MONDAY, March 3, 2014 (HealthDay News) -- One of every three Tennesseans fills a prescription for narcotic painkillers at least once a year, creating a free-floating pool of available medication that helps feed the state's growing problem with prescription drug abuse, a new study has found.
Nearly 5.2 million Tennessee residents received painkillers -- 37 million total prescriptions -- between 2007 and 2011, which works out to about 1.4 prescriptions per resident, according to a report published online March 3 in the journal JAMA Internal Medicine.
A small but significant percentage of those residents appeared to be engaging in "doctor shopping," which indicates drug abuse and increases their risk of overdose death, said senior study author Dr. Timothy Jones, state epidemiologist for the Tennessee Department of Health.
Among patients who received narcotic pain killers in 2011, 7.6 percent got prescriptions from more than four doctors and 2.5 percent went to more than four pharmacies to get their medication. Nearly 3 percent had an average daily dose of more than 100 morphine milligram equivalents (MME), considered a high-risk dosage.
"There is a pretty substantial subgroup of Tennesseans who are using multiple doctors, multiple pharmacies and getting very high doses," Jones said.
A second new study appearing in the same journal found that having prescription narcotics around, even for legitimate purposes, helps fuel ongoing drug addiction.
Painkillers obtained from a friend or relative, either freely given or purchased, provide about half the prescription narcotics used by chronic abusers, according to the study by the U.S. Centers for Disease Control and Prevention.
"These drugs have risks, and sharing medications can share those risks and increase the risk that someone could overdose and die," said lead author Christopher Jones, now a senior adviser in the Office of Policy and Planning at the U.S. Food and Drug Administration.
In Tennessee, overdose deaths due to prescription drugs increased nearly fivefold during the past decade, Tim Jones said, rising from 118 deaths in 2001 to 564 in 2011. There now are more deaths related to narcotic painkillers than heroin and cocaine combined, he said.
Prescription drug abuse in Tennessee began as a problem in the northeast part of the state, in and around the Appalachians, but since has spread to become a statewide health crisis, Tim Jones said.
State health officials worked with the CDC to analyze patient information from a state database that monitors prescriptions of controlled substances.
They found that people ran a six times greater risk of overdose death if they were engaged in doctor shopping, either by receiving prescriptions from four or more doctors or filling them at four or more pharmacies. People taking high doses of more than 100 MMEs on average were 11 times more likely to die from overdose.
People with one or more of these risk factors accounted for 55 percent of all overdose deaths, the researchers found.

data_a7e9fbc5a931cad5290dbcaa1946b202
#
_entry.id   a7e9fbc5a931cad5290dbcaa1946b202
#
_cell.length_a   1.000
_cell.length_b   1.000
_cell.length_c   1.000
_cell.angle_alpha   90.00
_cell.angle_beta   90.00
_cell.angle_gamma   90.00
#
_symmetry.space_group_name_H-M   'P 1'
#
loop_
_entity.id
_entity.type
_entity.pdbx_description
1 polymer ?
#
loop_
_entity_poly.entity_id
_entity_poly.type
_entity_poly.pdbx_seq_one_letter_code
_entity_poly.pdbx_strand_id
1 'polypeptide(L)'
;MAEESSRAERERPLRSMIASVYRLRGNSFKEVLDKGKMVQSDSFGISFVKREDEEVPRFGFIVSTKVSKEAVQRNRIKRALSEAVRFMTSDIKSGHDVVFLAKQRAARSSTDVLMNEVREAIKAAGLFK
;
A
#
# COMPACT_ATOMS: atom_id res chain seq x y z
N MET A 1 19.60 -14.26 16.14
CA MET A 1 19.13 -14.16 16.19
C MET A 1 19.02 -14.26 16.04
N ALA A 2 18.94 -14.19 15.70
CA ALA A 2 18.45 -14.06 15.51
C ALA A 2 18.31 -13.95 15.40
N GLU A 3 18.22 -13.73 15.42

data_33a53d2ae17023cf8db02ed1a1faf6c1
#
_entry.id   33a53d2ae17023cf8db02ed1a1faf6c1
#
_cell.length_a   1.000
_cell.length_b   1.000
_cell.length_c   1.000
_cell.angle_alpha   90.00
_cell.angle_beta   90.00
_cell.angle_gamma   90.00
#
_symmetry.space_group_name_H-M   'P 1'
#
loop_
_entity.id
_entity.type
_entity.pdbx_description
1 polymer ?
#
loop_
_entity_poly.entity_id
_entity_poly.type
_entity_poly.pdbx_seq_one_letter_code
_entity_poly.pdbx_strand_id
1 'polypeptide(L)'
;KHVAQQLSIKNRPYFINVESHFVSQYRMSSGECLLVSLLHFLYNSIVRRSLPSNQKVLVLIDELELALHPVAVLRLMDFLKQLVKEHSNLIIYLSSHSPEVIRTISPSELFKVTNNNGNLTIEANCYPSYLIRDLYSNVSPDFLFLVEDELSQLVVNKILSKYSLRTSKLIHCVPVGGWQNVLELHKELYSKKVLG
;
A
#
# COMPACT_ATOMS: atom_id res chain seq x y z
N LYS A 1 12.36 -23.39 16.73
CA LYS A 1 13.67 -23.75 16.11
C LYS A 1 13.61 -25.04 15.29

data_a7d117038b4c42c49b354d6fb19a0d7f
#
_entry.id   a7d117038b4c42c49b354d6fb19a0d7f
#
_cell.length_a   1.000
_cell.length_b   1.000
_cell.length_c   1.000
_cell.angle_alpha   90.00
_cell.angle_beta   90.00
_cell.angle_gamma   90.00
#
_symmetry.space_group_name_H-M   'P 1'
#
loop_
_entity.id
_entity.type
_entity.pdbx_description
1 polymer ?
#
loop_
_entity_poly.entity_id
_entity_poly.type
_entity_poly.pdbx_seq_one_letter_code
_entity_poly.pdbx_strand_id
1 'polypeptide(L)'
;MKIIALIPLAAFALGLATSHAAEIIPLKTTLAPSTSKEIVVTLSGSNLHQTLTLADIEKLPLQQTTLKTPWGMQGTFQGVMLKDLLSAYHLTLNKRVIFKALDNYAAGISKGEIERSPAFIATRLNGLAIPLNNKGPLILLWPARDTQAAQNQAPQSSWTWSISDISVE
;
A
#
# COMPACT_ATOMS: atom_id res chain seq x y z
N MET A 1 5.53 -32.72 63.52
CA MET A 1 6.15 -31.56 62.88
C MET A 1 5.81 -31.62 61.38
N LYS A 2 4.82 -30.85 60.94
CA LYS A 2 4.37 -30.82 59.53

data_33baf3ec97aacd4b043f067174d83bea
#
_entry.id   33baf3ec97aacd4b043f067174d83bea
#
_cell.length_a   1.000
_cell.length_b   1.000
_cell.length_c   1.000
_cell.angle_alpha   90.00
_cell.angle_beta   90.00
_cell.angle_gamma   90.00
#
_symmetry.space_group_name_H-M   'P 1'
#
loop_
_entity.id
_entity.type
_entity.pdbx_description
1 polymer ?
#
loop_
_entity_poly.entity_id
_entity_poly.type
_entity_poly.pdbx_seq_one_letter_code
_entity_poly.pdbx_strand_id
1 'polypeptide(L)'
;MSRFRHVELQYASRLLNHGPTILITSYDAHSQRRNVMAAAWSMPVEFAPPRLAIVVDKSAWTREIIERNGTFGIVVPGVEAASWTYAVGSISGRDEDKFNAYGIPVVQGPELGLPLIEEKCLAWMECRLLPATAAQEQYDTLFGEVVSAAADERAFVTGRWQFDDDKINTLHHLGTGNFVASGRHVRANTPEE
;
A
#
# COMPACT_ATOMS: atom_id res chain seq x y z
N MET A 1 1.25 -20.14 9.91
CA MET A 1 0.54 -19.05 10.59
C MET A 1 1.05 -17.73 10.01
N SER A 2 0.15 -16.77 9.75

In 2011, Tim Jones said, there were 32,000 Tennesseans who received 25 or more prescriptions for opiates, and 5,500 who got prescriptions from 10 or more doctors.
"That's pretty hard to come up with a good explanation for," he said. "If you're getting that many prescriptions from that many doctors, you're working pretty hard at it."
The Tennessee findings become more disturbing when held next to a national U.S. study about the sources of illicit prescription drugs.
CDC researchers found that nearly two-thirds of people of people aged 12 and older who reported light nonmedical use of narcotic painkillers received the drugs for free from a friend or relative. The data came from an annual survey on drug use.
As use escalates to abuse -- to the point at which people are taking narcotic painkillers 200 or more days a year -- friends and family continue to be a major source of the drugs, with about 26 percent still freely given and another 23 percent purchased.
Those heavy users also rely on prescriptions from more than one doctor for 27 percent of their narcotic medications, and drug dealers for 15 percent.
"It is clear that as you require more and more drugs, you're going to seek more and varied sources," Christopher Jones said. "You are less likely to get [narcotics] from friends and family for free and more likely to get them prescribed by one or more physicians or buy them from a friend or relative or ... drug dealer."
Doctors can play a large role in controlling this form of drug abuse by using some healthy skepticism when considering a prescription, Tim Jones said.
"We have now made it mandatory that anytime an opiate prescription is written, the pharmacist who fills it has to put it in the database and physicians have to look when prescribing," he said. "Now I can sit at my desk and look up their record and see that they've received prescriptions from five different doctors over the past five weeks. I can look them in the face and say, 'I'm sorry, you're not being truthful and you're not getting it from me.'"
People also can help by properly disposing of medicine they no longer need, Christopher Jones said.
For more about prescription drug abuse, visit the U.S. National Library of Medicine.
SOURCES: Christopher Jones, Pharm.D., M.P.H., senior adviser, Office of Policy and Planning, U.S. Food and Drug Administration; Timothy Jones, M.D., state epidemiologist, Tennessee Department of Health; March 3, 2014, JAMA Internal Medicine, online